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CAMBRIDGE, MASS. -- Both the Columbia men's and women's fencing teams moved into contention for at least a share of an Ivy League title Saturday after the first day of the Ivy League Round-Robin Fencing Championships at Harvard's Gordon Track.
    
The women's team ended Day One undefeated at 4-0, with victories over Brown, Penn, Yale and Harvard. The women will face both defending champion Princeton, also undefeated at 4-0, and Cornell Sunday. Harvard, 2-1, is still in contention for a share of the championship.
    
The men's team won its first three matches, over Brown, Penn and Yale, but lost to Harvard in the day's final event by a 15-12 score. The men (3-1) will meet once-beaten Princeton (2-1) in the Lions' only remaining match. Harvard (2-0) and Penn (2-1) are also strong contenders, while 0-2 Brown has not been eliminated.
    
Head coach Michael Aufrichtig, hoping to bring the Ivy League titles back to Morningside Heights for the first time since 2008, was highly pleased with the women's showing. The Lions captured all four wins by impressive margins -- 17 in a 22-5 win over Yale, 13 in the 20-7 defeat of Harvard, and 11, 19-8, vs. both Brown and Penn.
    
Moreover, Columbia achieved those scores while substituting throughout the lineups, utilizing 12 fencers rather than the usual nine. Two Lions went undefeated for the day -- senior Essane Diedro (9-0) in women's sabre and first-year Jackie Dubrovich (10-0) in women's foil.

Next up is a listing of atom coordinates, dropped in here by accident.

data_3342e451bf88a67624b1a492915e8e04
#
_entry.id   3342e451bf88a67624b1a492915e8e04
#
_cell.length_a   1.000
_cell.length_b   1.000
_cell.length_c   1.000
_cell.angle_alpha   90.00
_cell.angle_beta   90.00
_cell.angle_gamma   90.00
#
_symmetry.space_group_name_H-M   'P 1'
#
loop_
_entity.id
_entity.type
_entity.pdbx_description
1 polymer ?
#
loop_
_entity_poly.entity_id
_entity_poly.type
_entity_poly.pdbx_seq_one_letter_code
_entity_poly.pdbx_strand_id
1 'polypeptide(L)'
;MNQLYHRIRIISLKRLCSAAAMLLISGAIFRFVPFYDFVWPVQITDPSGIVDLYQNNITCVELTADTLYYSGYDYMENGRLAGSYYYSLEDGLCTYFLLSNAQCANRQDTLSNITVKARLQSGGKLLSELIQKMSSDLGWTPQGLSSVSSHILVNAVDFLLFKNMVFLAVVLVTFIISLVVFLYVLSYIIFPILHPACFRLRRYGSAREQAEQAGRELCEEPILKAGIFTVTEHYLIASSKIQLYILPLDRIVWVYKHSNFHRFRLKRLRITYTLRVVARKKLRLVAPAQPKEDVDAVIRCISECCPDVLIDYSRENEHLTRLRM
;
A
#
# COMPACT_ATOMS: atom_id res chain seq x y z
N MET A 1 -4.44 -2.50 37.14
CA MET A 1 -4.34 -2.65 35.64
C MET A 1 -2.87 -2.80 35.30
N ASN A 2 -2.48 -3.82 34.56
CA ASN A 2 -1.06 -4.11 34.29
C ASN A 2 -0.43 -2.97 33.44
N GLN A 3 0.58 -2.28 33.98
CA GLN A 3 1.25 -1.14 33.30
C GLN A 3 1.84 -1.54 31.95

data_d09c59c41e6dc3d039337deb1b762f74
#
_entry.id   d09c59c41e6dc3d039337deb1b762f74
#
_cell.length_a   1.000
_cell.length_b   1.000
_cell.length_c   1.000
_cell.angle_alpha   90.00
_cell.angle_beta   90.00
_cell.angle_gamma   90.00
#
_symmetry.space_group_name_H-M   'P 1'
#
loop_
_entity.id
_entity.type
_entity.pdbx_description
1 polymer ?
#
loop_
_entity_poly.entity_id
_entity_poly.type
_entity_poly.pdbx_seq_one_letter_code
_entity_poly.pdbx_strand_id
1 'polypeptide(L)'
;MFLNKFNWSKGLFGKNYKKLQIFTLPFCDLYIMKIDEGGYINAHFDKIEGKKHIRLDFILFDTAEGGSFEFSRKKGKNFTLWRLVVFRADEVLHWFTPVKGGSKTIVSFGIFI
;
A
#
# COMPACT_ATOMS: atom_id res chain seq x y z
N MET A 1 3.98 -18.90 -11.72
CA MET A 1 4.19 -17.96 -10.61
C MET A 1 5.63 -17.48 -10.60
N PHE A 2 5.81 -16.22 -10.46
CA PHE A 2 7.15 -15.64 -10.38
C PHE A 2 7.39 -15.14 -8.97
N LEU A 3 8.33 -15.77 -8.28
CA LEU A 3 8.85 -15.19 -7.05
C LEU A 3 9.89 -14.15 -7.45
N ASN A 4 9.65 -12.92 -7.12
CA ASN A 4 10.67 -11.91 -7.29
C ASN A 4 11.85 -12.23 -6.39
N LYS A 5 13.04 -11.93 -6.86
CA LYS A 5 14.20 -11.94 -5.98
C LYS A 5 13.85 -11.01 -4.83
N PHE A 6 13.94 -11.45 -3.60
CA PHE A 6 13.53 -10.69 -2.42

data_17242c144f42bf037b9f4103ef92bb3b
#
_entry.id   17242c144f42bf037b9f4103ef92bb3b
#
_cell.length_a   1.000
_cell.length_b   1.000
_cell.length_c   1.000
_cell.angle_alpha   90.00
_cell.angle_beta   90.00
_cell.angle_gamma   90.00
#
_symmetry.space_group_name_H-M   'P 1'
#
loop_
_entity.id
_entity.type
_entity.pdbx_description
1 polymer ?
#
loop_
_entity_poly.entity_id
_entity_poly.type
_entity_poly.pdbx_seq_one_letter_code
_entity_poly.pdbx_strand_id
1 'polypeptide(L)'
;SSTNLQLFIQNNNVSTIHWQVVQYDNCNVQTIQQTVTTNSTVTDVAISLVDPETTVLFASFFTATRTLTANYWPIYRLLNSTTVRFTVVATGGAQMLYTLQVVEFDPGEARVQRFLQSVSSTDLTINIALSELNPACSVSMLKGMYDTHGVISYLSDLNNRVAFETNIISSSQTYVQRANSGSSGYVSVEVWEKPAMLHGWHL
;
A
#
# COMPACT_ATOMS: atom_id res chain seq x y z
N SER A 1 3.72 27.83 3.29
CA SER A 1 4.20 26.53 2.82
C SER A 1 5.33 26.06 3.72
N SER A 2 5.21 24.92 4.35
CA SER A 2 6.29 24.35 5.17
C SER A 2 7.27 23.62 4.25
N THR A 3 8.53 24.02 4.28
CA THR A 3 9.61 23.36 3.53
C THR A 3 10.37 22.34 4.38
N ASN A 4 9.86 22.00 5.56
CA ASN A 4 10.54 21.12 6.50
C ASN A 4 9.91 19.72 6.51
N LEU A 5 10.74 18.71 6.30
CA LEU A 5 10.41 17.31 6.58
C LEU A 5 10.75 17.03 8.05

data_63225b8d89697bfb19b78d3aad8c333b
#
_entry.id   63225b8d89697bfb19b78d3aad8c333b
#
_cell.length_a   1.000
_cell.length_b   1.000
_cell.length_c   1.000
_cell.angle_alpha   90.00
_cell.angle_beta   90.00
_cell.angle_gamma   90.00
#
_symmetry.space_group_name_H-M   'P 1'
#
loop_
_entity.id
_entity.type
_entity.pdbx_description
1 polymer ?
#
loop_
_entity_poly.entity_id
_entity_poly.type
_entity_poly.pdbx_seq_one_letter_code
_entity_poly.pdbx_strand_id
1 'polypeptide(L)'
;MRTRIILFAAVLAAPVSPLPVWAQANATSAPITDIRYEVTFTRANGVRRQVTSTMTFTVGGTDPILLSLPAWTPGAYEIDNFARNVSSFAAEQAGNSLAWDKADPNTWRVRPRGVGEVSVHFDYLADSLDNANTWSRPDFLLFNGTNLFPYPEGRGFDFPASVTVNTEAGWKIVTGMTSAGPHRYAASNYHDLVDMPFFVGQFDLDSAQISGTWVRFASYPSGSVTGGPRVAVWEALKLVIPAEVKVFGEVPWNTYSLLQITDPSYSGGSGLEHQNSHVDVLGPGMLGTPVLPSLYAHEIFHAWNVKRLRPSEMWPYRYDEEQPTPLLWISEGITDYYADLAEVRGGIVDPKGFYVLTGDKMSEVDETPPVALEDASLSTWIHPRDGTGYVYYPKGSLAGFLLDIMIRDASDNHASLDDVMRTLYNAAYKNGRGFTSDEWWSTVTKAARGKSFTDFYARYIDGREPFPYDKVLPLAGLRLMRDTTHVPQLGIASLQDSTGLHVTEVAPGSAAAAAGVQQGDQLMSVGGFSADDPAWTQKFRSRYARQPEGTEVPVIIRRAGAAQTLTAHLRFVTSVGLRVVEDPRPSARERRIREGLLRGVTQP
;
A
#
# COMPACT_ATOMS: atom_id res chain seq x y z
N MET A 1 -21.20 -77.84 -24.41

The foil team presented a formidable challenge to Columbia's opponents, winning 33 of 36 bouts. Fellow first-year Margaret Lu was 11-1, sophomore Nzingha Prescod was 7-1, and senior D'Meca Homer was 5-1.
    
Diedro was joined in the women's sabre lineup by her twin sister, Loweye Diedro, who was 7-3, and first-year Sarah Yee, 7-5. Senior Lydia Kopecky led the way in women's epee by winning nine of 12 bouts; sophomore Natalie Gegan won six of eight, and two other epeeists posted .500 records.
    
Like the women, Columbia's men were impressive through most of the day. The Lions defeated Brown, 20-7, Penn, 21-6 -- "I had considered Penn a sleeper among the teams," Aufrichtig noted -- and Yale, 20-7.
    
But they were unable to sustain that success against Harvard. Columbia fell behind, 6-3, after the first round, and never caught up. The foil and epee squads, which had won 16 of 18 bouts in the Penn match, faltered against the Crimson. Harvard went 5-4 in epee and 8-1 in foil to overcome Columbia sabre's 6-3 record.
    
Both Columbia teams will have to be at their best against Princeton, whether fencing or cheering on their teammates (Columbia's vocal support echoed throughout Gordon Track all day, a vital component of the Lion effort).
    
"I didn't lose my voice, [though] I was cheering every squad, every person all day," Margaret Lu said.
    
Although she had never fenced in the Ivy League Championships before, Lu had anticipated the intensity of the event.
    
"It wasn't the most physically draining tournament I've been in," said the veteran of countless national and international competitions, "but it was the most emotionally draining: cheering for my whole team, cheering for every fencer on every point.
    
"We have worked so hard this year leading up to the Ivy, for the rings. We have to be ready tomorrow."
    
Both the men and women will take the strips against Princeton at 10 a.m. It will be the final men's match; the women will face Cornell, which doesn't have a men's team, at 1:45 p.m.    

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